[Editor’s note: This series is drawn from Andrew Nikiforuk’s talk “Why Haig-Brown Matters More than Ever,” given last month in Campbell River at the Seventh Annual Haig Brown Memorial Lecture. A PDF is available here.]
Nearly a half-century ago, B.C.’s greatest voice for conservation, Roderick Haig-Brown, wrote prophetically about fish hatcheries. Every year the province releases nearly 300 million hatched fish into the ocean while other Pacific nations such as Japan, Korea and the United States pour about 5.2 billion fish into the ocean.
Politicians have always liked technology because it allowed them to avoid the real problem: the destruction of streams and spawning grounds by machines, logging and dams.
Moreover hatcheries promised to boost lost salmon production with little effort and therefore became a wildlife recovery fashion in the 1970s. But hatcheries, of course, are artificial environments. By crowding 50,000 fish in a concrete pool and feeding them pellets, humans inadvertently waded into the subtleties of fish evolution and changed the fish altogether.
Not surprisingly Haig-Brown was one of the first to express limitations about this miraculous technological fix. He feared that hatcheries would produce, over time, highly specialized breeds and would deplete the natural versatility of the stock.
As an angler he could see the results in rivers he frequented. Well-grown hatchery smolts often outcompeted smaller wild stock in the streams for food. Once hooked on a fishing line, some hatchery fish fought as well as stock fish, but others behaved as limply as Dolly Vardens, wrote Haig-Brown. They just didn’t have any fight in them.
Moreover he suspected that hatchery stocks would degrade wild stocks with inter-breeding and thereby reduce the range and variability of wild fish.
The angler conceded that there might be a role for some hatcheries, especially in grossly damaged watersheds, and that provincial trout hatcheries served a useful purpose. But he ultimately feared that governments growing dependence on salmon hatcheries — a $15-billion habit in the United States since 1978 — reduced the will to attack the real problems.
“The best way of restoring salmon and steelhead runs to their full glory is the hard way,” argued Haig-Brown. It was the “close protection and management of existing stocks, stream rehabilitation and improvement and greatly improved land management.”
In 1969 he confessed to one correspondent, “I am almost tempted to say: Take care of the rivers and streams and the rest will take care of itself.”
Studies confirm Haig-Brown’s alarms
The science, of course, has confirmed Haig-Brown’s worst suspicions. Hatchery fish are not only much genetically different than wild fish but a lot less hardy. Studies at Oregon State University show that genetic differences between hatchery and wild fish are large in scale and fully heritable.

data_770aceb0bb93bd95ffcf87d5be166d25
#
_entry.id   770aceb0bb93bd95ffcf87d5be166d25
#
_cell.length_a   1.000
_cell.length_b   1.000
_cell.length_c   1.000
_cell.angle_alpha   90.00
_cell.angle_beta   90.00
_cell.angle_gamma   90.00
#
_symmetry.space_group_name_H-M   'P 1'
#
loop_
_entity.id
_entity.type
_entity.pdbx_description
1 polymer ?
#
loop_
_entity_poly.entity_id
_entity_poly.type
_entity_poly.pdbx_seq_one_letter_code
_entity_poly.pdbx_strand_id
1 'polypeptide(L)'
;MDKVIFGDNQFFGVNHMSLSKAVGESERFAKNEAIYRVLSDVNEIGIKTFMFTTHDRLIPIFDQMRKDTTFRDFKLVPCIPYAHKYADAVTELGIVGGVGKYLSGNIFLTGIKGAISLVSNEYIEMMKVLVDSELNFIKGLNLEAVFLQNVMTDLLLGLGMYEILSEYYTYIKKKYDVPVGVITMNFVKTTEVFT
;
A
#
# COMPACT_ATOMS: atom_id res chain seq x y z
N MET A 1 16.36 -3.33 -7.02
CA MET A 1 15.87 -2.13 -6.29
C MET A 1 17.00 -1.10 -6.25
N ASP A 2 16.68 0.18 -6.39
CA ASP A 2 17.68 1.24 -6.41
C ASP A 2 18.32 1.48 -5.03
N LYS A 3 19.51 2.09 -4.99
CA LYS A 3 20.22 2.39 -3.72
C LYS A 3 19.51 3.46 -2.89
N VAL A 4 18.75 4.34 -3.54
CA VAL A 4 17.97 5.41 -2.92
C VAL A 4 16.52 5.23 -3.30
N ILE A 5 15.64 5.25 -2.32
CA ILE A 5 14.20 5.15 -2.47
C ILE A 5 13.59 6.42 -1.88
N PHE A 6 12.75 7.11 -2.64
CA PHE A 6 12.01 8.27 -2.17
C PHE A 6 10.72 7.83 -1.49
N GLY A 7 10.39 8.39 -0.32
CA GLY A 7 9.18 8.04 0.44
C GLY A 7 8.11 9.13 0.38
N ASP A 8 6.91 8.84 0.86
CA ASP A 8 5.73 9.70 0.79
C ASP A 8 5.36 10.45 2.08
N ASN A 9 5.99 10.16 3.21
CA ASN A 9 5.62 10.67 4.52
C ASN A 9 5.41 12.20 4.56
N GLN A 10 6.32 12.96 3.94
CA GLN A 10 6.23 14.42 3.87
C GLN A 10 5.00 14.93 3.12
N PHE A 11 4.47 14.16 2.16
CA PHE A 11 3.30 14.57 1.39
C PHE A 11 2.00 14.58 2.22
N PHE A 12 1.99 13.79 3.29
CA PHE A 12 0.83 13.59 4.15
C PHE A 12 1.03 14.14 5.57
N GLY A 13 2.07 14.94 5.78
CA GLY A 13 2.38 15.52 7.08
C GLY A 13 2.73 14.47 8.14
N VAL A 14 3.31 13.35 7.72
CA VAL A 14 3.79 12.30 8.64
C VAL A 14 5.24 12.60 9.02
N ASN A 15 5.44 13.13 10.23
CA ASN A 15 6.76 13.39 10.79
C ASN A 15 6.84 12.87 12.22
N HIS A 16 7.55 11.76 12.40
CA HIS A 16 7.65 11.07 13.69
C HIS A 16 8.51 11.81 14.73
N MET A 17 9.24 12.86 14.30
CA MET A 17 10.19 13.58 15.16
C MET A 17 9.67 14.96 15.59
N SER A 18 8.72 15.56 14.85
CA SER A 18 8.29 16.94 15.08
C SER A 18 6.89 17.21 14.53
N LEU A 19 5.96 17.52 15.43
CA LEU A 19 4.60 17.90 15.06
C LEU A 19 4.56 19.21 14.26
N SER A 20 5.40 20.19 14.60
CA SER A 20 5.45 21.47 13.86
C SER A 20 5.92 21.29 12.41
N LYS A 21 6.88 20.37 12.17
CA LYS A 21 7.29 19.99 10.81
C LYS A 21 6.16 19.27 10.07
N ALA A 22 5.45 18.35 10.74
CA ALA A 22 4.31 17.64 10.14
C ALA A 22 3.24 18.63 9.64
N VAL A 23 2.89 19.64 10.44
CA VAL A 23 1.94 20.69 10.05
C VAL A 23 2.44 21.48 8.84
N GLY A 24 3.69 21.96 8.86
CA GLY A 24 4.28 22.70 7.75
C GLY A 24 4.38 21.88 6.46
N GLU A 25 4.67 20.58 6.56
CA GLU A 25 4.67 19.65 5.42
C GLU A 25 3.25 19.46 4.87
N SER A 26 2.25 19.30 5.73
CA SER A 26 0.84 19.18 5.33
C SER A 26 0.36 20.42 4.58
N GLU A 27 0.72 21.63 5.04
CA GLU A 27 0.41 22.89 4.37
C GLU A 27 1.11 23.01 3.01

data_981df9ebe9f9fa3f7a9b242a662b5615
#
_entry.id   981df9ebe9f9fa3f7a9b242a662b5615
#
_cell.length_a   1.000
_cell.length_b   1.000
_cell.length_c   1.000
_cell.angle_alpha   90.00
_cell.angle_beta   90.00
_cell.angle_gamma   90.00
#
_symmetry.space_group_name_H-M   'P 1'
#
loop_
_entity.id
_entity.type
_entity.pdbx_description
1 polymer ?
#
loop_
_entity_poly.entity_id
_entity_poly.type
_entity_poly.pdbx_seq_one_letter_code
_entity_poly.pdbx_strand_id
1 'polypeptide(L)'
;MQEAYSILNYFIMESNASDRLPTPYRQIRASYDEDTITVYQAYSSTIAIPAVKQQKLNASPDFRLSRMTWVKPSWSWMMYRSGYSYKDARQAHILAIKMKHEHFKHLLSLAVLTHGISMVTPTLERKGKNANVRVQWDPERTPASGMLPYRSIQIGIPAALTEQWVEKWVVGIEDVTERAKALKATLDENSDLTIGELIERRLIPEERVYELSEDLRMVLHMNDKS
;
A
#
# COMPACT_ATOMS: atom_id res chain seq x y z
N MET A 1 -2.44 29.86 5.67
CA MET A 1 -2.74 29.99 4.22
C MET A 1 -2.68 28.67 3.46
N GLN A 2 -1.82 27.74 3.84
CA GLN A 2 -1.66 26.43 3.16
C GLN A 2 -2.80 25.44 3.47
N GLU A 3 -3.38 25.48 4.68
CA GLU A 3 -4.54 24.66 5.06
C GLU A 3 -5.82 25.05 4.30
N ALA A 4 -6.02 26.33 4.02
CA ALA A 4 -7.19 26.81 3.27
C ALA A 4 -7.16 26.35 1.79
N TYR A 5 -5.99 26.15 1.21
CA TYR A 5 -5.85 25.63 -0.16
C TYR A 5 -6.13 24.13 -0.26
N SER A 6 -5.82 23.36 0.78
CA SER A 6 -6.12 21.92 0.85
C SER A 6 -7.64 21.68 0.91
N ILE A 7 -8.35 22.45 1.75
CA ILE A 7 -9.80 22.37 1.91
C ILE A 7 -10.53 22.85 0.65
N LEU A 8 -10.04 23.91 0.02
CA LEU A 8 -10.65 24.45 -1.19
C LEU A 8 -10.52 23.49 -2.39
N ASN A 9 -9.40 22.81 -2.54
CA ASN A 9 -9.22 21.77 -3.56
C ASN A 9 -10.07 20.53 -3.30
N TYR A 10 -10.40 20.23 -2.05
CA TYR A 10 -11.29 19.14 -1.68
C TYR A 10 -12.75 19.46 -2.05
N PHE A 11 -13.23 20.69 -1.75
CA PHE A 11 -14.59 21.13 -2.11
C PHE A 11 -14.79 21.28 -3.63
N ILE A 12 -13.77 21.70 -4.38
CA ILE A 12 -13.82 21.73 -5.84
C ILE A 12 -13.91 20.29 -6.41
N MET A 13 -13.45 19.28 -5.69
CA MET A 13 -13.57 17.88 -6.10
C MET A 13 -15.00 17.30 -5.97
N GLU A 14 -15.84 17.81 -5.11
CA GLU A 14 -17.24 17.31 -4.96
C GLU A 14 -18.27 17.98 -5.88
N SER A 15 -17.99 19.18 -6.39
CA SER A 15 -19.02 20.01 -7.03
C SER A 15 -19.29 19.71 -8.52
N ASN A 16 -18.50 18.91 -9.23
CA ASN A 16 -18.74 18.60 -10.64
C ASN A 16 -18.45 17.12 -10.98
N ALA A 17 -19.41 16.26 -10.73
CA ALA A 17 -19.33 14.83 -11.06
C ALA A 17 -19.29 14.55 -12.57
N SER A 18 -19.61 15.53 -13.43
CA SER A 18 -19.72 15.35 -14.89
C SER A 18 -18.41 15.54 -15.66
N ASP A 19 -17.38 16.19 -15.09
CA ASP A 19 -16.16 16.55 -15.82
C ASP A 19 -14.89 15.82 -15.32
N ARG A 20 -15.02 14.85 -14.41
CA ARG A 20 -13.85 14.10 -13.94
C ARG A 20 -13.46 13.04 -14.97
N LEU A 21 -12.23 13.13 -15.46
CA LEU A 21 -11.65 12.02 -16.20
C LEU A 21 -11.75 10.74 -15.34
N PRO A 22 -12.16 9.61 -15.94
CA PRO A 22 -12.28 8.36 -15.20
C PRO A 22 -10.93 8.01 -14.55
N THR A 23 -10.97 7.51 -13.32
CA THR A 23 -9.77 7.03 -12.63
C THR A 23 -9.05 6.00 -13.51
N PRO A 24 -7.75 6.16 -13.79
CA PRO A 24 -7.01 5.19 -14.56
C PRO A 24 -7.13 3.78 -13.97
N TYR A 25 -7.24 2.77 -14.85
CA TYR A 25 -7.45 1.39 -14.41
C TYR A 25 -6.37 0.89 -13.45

After years of genetic studies on thousands of steelhead trout, researchers concluded “that fish born in the wild to two hatchery-raised steelhead have only 37 per cent the reproductive fitness of a fish born to two wild steelhead.” They found that “a fish born to one wild and one hatchery-raised fish has only 87 per cent the reproductive fitness.”
Scientists could measure the differences for a full generation in the wild. The evidence now suggests that the technology has overpopulated the North Pacific Ocean with hatchery fish and these inferior fish are having real impacts on the abundance of wild salmon.
Haig-Brown was right: hatcheries have never been and can never be a substitute for stream protection.
BC’s own Silent Spring
In many ways Haig-Brown was always cutting trail. In 1959, three years before Rachel Carson published Silent Spring, he wrote about the disastrous effects of DDT on fish-bearing streams in Fisherman’s Summer. In a chapter called “The Great Destroyers,” he even detailed how DDT spraying for budworm near the Miramichi River had wiped out fingerling salmon. He called it “an outrageously evil practice” and castigated the professionals who carelessly employed the technology:
“I have never yet met a forester who professed to know precisely what he was doing when broadcasting his pet poison over a great area of forest. Generally he expected to ‘control’ the specific pest that was bothering him; how thoroughly or for how long, he did not know; what else might be killed, he did not know; what would be the effect of wiping out natural controls, such as birds and bees, he did not know; how often the treatment would have to be repeated to compensate for such destruction; he did not know; how long its evil effects might persist, he did not know. Yet someone had given permission to go ahead and do the damage.”
You could take that passage, replace forester with shale gas driller and DDT with the hydraulic fracking and not miss a beat.
Tomorrow, the series continues: How Roderick Haig-Brown fought his era’s version of the Site C dam project.